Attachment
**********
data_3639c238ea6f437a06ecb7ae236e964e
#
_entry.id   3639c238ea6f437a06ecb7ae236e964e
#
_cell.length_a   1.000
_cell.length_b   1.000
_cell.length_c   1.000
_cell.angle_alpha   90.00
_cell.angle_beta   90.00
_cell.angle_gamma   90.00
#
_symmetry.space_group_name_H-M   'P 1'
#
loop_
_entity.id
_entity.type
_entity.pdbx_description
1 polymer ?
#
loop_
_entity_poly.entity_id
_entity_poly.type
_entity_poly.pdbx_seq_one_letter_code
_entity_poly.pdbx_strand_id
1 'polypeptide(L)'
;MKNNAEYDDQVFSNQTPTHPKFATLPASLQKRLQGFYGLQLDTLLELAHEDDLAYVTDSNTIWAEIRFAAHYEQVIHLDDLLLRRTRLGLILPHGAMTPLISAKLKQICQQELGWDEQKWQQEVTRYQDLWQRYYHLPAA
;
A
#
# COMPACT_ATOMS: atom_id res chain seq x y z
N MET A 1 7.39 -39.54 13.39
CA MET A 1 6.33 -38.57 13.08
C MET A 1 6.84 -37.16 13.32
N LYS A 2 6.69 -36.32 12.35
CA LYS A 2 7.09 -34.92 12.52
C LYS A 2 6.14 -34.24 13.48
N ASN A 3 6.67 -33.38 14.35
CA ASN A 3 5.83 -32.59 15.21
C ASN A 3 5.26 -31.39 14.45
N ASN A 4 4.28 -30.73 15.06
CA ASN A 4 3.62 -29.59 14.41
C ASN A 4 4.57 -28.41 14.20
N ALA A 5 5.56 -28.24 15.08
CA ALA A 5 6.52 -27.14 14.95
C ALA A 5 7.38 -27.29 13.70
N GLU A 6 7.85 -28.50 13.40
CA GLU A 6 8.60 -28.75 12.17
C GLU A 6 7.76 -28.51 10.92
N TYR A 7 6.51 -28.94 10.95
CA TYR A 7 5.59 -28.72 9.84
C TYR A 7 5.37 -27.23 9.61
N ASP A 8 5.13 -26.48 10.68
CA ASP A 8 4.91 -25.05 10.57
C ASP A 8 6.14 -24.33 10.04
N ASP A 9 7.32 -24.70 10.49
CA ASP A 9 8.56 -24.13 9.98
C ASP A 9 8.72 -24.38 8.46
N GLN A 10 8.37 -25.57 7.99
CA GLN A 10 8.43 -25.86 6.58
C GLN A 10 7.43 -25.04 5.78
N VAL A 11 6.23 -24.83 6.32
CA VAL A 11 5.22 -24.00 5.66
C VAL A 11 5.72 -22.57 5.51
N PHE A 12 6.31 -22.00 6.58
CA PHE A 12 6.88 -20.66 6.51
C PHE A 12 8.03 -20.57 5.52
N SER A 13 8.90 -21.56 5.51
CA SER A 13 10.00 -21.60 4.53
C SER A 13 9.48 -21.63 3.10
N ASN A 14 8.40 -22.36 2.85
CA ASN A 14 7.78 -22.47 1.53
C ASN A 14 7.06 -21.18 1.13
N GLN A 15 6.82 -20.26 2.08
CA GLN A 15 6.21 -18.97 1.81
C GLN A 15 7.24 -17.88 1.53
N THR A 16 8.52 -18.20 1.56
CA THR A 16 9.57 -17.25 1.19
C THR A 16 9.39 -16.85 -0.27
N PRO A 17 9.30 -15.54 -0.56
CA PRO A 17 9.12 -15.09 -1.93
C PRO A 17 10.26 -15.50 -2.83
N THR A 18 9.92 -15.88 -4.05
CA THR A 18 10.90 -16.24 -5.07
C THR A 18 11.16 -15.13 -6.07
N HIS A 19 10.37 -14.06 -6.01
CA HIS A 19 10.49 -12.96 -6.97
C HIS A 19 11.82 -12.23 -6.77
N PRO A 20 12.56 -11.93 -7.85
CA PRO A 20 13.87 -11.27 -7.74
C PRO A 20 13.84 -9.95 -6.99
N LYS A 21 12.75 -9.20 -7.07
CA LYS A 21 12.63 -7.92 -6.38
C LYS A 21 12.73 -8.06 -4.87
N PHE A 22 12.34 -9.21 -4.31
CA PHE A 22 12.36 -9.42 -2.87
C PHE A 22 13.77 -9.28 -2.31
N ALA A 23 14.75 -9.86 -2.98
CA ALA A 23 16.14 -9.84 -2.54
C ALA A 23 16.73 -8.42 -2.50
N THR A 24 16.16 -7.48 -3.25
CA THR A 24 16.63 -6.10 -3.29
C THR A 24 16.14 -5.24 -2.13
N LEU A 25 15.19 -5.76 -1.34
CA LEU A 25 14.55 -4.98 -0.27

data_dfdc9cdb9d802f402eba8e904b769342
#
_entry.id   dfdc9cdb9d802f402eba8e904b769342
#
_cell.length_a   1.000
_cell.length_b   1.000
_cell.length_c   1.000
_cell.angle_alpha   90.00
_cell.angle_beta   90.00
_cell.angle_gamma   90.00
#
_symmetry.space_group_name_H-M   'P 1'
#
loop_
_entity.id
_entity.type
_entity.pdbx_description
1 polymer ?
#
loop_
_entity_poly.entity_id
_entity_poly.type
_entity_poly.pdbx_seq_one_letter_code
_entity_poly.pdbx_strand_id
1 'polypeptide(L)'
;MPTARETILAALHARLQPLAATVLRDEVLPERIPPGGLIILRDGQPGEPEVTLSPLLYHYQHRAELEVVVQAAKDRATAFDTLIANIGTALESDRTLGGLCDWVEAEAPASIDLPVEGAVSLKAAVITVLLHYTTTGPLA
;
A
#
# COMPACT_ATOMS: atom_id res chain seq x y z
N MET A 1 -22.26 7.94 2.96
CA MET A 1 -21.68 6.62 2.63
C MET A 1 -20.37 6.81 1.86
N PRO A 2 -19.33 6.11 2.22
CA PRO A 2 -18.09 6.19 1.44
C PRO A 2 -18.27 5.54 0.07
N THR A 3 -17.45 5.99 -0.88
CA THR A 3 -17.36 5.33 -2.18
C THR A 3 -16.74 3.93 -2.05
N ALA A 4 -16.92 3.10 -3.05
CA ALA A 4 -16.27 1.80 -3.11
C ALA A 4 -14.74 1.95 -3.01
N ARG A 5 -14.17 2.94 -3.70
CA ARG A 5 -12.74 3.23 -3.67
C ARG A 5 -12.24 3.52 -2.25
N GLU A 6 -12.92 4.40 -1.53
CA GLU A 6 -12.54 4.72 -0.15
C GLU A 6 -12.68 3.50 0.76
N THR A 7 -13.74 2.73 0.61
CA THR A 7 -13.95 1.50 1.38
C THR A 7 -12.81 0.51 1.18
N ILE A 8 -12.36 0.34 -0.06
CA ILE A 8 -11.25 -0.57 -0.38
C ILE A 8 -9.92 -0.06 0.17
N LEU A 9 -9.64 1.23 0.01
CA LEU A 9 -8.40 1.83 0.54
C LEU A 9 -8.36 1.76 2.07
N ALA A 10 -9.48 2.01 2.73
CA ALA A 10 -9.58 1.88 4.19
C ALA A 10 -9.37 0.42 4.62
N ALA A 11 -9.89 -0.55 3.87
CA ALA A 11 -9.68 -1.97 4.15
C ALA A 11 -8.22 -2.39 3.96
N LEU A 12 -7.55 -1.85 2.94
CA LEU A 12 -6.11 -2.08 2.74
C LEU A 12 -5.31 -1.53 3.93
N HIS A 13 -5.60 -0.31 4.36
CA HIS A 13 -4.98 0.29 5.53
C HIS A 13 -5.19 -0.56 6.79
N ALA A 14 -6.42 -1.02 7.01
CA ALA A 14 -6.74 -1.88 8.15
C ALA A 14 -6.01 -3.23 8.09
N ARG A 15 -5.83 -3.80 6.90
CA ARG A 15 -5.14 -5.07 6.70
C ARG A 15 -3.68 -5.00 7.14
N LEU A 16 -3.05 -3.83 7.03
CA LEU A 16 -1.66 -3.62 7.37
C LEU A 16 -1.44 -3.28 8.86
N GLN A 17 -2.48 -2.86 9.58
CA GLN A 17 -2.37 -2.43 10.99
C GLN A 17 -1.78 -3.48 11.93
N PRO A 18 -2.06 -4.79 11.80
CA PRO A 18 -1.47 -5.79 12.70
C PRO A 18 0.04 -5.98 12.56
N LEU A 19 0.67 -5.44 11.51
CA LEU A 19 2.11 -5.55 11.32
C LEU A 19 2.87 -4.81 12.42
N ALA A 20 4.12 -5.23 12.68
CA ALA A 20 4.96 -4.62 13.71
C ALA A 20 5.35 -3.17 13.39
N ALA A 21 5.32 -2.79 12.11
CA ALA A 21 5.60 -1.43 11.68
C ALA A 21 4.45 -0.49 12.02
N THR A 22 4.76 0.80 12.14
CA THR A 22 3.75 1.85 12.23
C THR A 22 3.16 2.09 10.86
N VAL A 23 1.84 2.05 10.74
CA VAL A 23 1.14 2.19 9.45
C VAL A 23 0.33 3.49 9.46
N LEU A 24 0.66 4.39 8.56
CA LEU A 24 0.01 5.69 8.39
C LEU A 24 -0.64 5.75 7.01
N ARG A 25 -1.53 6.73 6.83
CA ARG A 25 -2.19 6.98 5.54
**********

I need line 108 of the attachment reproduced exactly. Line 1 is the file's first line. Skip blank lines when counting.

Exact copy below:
#